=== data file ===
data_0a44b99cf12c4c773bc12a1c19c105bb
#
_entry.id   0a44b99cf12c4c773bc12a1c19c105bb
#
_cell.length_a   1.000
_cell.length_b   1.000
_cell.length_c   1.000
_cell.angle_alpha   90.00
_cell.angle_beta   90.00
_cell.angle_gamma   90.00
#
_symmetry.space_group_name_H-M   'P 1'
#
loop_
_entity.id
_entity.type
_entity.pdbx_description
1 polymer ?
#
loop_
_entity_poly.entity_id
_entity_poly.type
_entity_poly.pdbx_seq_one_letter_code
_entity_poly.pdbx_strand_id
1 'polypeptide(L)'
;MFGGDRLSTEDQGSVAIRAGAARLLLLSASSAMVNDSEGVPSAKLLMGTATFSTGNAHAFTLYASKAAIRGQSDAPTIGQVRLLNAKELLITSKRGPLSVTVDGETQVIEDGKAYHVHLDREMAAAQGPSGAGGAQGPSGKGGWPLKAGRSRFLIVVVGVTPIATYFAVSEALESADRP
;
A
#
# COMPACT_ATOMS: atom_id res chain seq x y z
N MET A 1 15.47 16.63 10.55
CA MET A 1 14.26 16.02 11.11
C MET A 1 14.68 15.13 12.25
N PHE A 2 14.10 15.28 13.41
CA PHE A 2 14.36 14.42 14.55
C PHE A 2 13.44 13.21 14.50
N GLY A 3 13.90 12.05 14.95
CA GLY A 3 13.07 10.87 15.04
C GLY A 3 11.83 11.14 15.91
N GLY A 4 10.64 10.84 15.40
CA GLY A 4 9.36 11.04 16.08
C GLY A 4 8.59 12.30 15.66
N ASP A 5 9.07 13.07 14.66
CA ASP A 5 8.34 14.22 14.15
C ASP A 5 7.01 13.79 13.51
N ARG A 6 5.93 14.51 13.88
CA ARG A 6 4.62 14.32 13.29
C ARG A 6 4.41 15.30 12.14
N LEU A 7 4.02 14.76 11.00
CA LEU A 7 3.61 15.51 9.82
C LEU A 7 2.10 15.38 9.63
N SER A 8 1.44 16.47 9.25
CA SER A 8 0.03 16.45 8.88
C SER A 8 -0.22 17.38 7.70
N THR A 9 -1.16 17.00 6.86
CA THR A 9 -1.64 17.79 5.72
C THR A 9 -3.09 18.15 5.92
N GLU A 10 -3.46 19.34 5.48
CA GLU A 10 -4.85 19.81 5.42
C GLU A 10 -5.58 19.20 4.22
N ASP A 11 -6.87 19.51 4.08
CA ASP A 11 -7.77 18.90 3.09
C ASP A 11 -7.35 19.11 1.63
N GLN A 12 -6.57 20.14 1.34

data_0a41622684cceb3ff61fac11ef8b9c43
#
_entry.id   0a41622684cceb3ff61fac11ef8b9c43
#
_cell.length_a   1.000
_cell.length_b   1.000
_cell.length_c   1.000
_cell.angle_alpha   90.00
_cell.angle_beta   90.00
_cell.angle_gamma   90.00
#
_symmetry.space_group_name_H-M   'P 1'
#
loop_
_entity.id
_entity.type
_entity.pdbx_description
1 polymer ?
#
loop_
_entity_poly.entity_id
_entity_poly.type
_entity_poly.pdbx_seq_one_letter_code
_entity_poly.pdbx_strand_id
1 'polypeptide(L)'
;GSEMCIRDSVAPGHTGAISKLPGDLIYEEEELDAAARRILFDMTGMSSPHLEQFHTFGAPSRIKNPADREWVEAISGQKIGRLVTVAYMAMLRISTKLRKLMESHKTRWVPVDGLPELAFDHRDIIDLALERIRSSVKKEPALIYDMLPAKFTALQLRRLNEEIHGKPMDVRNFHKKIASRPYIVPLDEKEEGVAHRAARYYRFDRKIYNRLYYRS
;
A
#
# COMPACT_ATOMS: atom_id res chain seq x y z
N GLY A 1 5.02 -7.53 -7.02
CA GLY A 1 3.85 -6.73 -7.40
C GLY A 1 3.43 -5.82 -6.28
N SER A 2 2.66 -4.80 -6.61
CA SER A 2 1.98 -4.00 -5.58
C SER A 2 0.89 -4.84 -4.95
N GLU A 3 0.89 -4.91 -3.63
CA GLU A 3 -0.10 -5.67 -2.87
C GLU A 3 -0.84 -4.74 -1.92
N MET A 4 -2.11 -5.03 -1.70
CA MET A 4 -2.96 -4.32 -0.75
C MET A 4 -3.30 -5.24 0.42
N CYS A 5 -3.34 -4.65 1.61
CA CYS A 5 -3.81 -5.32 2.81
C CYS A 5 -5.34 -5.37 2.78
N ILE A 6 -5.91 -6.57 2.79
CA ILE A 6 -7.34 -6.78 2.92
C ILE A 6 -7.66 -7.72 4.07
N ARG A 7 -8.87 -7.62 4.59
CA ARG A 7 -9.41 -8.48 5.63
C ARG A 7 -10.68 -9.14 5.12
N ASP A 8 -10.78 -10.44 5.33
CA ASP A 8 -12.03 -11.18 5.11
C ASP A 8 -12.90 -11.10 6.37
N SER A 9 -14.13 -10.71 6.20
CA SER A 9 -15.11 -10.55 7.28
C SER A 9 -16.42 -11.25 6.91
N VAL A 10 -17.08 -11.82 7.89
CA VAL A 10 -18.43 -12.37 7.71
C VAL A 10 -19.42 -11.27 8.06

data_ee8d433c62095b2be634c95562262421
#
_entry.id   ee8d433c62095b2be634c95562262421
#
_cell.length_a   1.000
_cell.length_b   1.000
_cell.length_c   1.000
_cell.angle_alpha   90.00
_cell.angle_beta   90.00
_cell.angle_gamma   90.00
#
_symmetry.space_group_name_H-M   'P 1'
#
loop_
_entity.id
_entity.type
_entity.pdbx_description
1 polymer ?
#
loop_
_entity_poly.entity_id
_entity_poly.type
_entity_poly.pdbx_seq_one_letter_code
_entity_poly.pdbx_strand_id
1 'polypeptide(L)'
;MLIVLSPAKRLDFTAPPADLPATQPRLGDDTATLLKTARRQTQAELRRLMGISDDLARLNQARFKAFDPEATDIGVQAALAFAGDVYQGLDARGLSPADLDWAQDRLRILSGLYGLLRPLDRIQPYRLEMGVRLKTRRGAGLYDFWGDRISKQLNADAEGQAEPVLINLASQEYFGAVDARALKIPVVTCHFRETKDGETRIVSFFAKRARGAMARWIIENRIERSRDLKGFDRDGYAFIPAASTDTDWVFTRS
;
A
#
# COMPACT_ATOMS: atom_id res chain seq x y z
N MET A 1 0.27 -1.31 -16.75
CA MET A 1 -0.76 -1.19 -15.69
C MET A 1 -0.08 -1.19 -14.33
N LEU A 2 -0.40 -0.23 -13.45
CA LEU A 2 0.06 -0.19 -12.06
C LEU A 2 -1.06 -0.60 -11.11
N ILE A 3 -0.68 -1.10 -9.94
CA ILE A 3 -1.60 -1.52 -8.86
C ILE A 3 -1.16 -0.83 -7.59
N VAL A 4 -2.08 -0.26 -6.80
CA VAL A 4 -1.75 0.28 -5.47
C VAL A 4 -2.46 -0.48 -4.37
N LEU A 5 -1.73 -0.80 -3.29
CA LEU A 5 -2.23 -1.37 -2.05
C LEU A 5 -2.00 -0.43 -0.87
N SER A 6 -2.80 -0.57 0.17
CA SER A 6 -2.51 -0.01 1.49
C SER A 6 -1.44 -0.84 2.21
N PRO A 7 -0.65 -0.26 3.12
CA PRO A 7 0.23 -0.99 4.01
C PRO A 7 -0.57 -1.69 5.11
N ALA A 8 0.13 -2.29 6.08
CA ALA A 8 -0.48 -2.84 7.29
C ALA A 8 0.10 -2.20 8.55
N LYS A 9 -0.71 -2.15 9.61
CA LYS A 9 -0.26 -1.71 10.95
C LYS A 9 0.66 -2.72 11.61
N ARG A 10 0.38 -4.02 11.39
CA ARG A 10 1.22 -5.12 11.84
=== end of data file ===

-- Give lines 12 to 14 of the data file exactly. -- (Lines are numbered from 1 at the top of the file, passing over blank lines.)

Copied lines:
_symmetry.space_group_name_H-M   'P 1'
#
loop_